Tuesday, June 23, 2009

I Wish I Was Him

Andrew Sullivan on taking testosterone in 2000:

It has a slightly golden hue, suspended in an oily substance and injected in a needle about half as thick as a telephone wire. I have never been able to jab it suddenly in my hip muscle, as the doctor told me to. Instead, after swabbing a small patch of my rump down with rubbing alcohol, I push the needle in slowly until all three inches of it are submerged. Then I squeeze the liquid in carefully, as the muscle often spasms to absorb it. My skin sticks a little to the syringe as I pull it out, and then an odd mix of oil and blackish blood usually trickles down my hip.

Sick Guy on taking testosterone in 2009:

I pull the largish square envelope from its package, then tear it at its score lines and slip out the flesh-colored disc and set it on my desk. I brace myself as I feel around underneath my clothes for yesterday's patch, then rip it (and sometimes a considerable amount of body hair) away. I take the new disc, puffy in the center with its cargo of synthetic testosterone, and remove its plastic backing. A strong smell of alcohol fills the air as I stick it to my stomach, shoulder or thigh.

The immediate effect for Sullivan:

Because the testosterone is injected every two weeks, and it quickly leaves the bloodstream, I can actually feel its power on almost a daily basis. Within hours, and at most a day, I feel a deep surge of energy. It is less edgy than a double espresso, but just as powerful. My attention span shortens. In the two or three days after my shot, I find it harder to concentrate on writing and feel the need to exercise more. My wit is quicker, my mind faster, but my judgment is more impulsive. It is not unlike the kind of rush I get before talking in front of a large audience, or going on a first date, or getting on an airplane, but it suffuses me in a less abrupt and more consistent way. In a word, I feel braced. For what? It scarcely seems to matter.

For Sick Guy:

I feel nothing, and proceed to knock down the other seven or eight pills I take every evening.


[At the point I started the injections] I weighed around 165 pounds. I now weigh 185 pounds. My collar size went from a 15 to a 17 1/2 in a few months; my chest went from 40 to 44. My appetite in every sense of that word expanded beyond measure. Going from napping two hours a day, I now rarely sleep in the daytime and have enough energy for daily workouts and a hefty work schedule. I can squat more than 400 pounds. Depression, once a regular feature of my life, is now a distant memory. I feel better able to recover from life's curveballs, more persistent, more alive. These are the long-term effects. They are almost as striking as the short-term ones.


Three weeks in, and my weight is stuck stubbornly, tragically, at less than 130 pounds. I once wore XL clothes; now I take smalls. I still nap. I do not work out, not unless Wii Tennis counts. My appetite is fragile -- up, then down. Some days I eat almost nothing, forcing down a couple high-protein drinks and a piece of toast. Other days, like a memorable one a while back, I feel different.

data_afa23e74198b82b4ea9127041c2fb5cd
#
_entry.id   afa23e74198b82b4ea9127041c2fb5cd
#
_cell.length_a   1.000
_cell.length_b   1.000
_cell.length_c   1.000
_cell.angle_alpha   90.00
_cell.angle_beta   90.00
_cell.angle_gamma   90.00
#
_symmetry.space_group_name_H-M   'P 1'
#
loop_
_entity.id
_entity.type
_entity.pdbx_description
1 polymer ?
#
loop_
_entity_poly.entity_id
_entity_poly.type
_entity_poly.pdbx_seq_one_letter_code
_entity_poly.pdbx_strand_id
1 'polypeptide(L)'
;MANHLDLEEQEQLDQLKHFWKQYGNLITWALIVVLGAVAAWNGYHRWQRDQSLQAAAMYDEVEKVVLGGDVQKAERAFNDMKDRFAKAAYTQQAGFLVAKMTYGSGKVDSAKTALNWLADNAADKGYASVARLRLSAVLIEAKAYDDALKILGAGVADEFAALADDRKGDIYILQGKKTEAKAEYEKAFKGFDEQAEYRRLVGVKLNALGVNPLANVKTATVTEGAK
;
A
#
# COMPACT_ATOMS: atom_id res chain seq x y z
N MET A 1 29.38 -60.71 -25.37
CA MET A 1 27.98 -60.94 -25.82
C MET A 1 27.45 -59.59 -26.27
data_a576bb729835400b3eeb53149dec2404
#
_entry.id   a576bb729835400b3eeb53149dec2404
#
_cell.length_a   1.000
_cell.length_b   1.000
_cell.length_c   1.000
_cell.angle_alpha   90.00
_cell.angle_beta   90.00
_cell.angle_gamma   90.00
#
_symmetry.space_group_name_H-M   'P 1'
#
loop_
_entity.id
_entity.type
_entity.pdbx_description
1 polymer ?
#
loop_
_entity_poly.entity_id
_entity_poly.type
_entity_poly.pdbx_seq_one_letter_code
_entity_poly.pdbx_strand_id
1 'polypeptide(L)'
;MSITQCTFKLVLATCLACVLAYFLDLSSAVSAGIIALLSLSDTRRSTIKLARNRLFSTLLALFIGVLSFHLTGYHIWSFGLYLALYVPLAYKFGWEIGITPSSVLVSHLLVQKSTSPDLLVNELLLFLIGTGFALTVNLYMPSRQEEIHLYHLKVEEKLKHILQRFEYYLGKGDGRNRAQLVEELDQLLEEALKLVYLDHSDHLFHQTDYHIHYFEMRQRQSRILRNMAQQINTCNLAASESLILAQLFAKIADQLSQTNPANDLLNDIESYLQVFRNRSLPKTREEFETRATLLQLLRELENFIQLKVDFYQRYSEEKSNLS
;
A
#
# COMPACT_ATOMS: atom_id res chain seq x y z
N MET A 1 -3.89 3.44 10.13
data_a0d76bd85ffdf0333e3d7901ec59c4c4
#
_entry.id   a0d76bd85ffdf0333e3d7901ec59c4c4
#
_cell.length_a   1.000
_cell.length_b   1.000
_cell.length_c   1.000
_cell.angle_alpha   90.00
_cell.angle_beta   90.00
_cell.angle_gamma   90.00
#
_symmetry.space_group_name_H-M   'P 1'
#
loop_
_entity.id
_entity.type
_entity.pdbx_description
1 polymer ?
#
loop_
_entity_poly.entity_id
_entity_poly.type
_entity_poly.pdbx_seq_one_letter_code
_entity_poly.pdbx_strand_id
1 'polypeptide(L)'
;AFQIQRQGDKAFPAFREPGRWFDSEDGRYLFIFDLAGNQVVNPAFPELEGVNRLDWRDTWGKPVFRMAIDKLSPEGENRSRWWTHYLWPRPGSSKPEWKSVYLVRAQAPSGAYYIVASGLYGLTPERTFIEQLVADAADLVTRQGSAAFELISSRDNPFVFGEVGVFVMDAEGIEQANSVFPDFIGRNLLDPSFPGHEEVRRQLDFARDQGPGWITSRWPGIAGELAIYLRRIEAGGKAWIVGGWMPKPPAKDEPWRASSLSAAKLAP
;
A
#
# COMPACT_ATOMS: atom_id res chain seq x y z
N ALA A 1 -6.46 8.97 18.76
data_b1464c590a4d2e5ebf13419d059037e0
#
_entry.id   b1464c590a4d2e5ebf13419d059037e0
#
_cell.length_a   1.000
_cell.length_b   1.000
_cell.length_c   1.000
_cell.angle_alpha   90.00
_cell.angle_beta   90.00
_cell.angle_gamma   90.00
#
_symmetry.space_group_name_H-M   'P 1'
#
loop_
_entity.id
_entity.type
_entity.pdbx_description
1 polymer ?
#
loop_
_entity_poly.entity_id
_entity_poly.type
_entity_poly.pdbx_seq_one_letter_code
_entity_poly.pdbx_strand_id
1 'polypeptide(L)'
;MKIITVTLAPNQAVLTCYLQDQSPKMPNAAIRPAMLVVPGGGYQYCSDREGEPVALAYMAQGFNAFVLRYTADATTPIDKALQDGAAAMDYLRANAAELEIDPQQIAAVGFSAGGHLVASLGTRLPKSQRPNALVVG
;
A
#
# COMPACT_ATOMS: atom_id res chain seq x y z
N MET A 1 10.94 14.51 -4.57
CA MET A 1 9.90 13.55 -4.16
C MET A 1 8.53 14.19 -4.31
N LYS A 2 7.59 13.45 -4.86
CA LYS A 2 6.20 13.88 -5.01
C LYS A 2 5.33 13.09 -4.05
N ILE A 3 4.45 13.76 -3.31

I was reading to little B. about castles and swords and dreams of knighthood, when a primal surge of hunger rose up in me and demanded food. I ate a handful of grapes and a sack of pretzels and emerged only hungrier. I rose shakily to my feet and procured two "whip it's!" (a marshmallow-focused confection that is the pride of Quebec) mainly because the cookie sack was already on the counter. Then a square (OK, two) of rum-caramel-filled chocolate. At this point, L. said something along the lines of, "Jeez, dinner is almost on the table." I subsided briefly, but grabbed another handful of grapes. I then proceeded to eat a Close Encounters-like pile of mashed potatoes and some grilled flank steak and spinach.


Sullivan’s NYT essay on testosterone -- which ranges far beyond the personal anecdotes I recount here -- is worth reading, despite the powerful critiques hurled against it, most memorably by Judith Shulevitz. For Sullivan, at that time, the hormone held huge explanatory power backing up a particular idea of competitive, vigorous masculinity, an idea that, if taken crudely, is not so far from the ass-kicking, NASCAR lovin’ sort of guy-dom I satirized here. Another note: It’s striking to compare the effects of Sullivan’s sudden and presumably higher-dose method of delivery to those of my more gradual approach. Perhaps this change in modality, which I assume is widespread, accounts to the fact that people (except, maybe, Floyd Landis) aren’t talking about T. as a wonder hormone any more. I’m still hopeful that it will stimulate appetite and build muscle, but it’s clear that it’s going to take a while.

Will it make me into a better man -- or at least a more manly man?

I don’t think so.


Note on the title: I don’t wish I were him, Andrew Sullivan. It’s a reference to this song by Ben Lee, which is a tribute to Evan Dando. Lee, who looks like he’s about 11 in the video, actually did get as cool as Dando, dating Clare Danes for several years before marrying Ione Skye. Dando, sadly, is apparently still mired in addiction and has almost destroyed his talent and voice.

1 comment:

Kathy said...

Ha Ha! :)
I seem to be having no problem with weight. Then again, I never really did. I wish wish wish, that there was a little happy, butt reducing patch.